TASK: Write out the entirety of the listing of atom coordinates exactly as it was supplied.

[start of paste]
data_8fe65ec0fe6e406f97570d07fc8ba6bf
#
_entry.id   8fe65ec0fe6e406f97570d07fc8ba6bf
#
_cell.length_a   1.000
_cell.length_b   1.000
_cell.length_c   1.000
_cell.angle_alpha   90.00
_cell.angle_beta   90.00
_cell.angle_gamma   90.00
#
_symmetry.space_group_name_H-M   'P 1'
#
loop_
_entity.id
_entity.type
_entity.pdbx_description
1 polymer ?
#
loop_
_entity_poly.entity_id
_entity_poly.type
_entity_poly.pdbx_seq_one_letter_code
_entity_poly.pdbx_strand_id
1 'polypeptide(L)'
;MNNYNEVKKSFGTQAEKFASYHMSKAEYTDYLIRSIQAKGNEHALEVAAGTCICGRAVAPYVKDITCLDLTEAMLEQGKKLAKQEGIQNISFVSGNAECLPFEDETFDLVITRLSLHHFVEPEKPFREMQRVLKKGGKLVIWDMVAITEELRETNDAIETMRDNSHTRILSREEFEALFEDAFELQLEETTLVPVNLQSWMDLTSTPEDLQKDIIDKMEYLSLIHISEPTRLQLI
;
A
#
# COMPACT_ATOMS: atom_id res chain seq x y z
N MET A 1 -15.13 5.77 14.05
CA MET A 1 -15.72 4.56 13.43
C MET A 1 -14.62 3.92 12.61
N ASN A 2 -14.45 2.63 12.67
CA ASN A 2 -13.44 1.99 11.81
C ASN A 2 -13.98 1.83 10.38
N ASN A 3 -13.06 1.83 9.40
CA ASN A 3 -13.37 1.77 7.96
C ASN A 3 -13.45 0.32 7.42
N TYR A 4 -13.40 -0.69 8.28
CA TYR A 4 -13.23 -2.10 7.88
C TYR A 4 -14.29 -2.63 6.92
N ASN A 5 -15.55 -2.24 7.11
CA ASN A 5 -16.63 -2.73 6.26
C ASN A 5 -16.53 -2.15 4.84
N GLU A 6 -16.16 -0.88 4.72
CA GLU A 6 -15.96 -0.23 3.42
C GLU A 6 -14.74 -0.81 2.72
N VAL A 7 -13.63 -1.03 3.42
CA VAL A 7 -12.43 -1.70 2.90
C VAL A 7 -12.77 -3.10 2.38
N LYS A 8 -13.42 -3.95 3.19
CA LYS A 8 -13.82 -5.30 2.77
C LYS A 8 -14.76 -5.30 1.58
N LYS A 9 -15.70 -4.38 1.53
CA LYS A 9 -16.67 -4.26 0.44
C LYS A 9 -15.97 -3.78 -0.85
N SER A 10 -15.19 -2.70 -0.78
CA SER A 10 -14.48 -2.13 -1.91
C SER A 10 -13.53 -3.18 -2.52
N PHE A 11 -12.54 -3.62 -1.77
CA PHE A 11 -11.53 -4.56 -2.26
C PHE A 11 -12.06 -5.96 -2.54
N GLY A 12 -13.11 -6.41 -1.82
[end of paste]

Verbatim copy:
data_8fe65ec0fe6e406f97570d07fc8ba6bf
#
_entry.id   8fe65ec0fe6e406f97570d07fc8ba6bf
#
_cell.length_a   1.000
_cell.length_b   1.000
_cell.length_c   1.000
_cell.angle_alpha   90.00
_cell.angle_beta   90.00
_cell.angle_gamma   90.00
#
_symmetry.space_group_name_H-M   'P 1'
#
loop_
_entity.id
_entity.type
_entity.pdbx_description
1 polymer ?
#
loop_
_entity_poly.entity_id
_entity_poly.type
_entity_poly.pdbx_seq_one_letter_code
_entity_poly.pdbx_strand_id
1 'polypeptide(L)'
;MNNYNEVKKSFGTQAEKFASYHMSKAEYTDYLIRSIQAKGNEHALEVAAGTCICGRAVAPYVKDITCLDLTEAMLEQGKKLAKQEGIQNISFVSGNAECLPFEDETFDLVITRLSLHHFVEPEKPFREMQRVLKKGGKLVIWDMVAITEELRETNDAIETMRDNSHTRILSREEFEALFEDAFELQLEETTLVPVNLQSWMDLTSTPEDLQKDIIDKMEYLSLIHISEPTRLQLI
;
A
#
# COMPACT_ATOMS: atom_id res chain seq x y z
N MET A 1 -15.13 5.77 14.05
CA MET A 1 -15.72 4.56 13.43
C MET A 1 -14.62 3.92 12.61
N ASN A 2 -14.45 2.63 12.67
CA ASN A 2 -13.44 1.99 11.81
C ASN A 2 -13.98 1.83 10.38
N ASN A 3 -13.06 1.83 9.40
CA ASN A 3 -13.37 1.77 7.96
C ASN A 3 -13.45 0.32 7.42
N TYR A 4 -13.40 -0.69 8.28
CA TYR A 4 -13.23 -2.10 7.88
C TYR A 4 -14.29 -2.63 6.92
N ASN A 5 -15.55 -2.24 7.11
CA ASN A 5 -16.63 -2.73 6.26
C ASN A 5 -16.53 -2.15 4.84
N GLU A 6 -16.16 -0.88 4.72
CA GLU A 6 -15.96 -0.23 3.42
C GLU A 6 -14.74 -0.81 2.72
N VAL A 7 -13.63 -1.03 3.42
CA VAL A 7 -12.43 -1.70 2.90
C VAL A 7 -12.77 -3.10 2.38
N LYS A 8 -13.42 -3.95 3.19
CA LYS A 8 -13.82 -5.30 2.77
C LYS A 8 -14.76 -5.30 1.58
N LYS A 9 -15.70 -4.38 1.53
CA LYS A 9 -16.67 -4.26 0.44
C LYS A 9 -15.97 -3.78 -0.85
N SER A 10 -15.19 -2.70 -0.78
CA SER A 10 -14.48 -2.13 -1.91
C SER A 10 -13.53 -3.18 -2.52
N PHE A 11 -12.54 -3.62 -1.77
CA PHE A 11 -11.53 -4.56 -2.26
C PHE A 11 -12.06 -5.96 -2.54
N GLY A 12 -13.11 -6.41 -1.82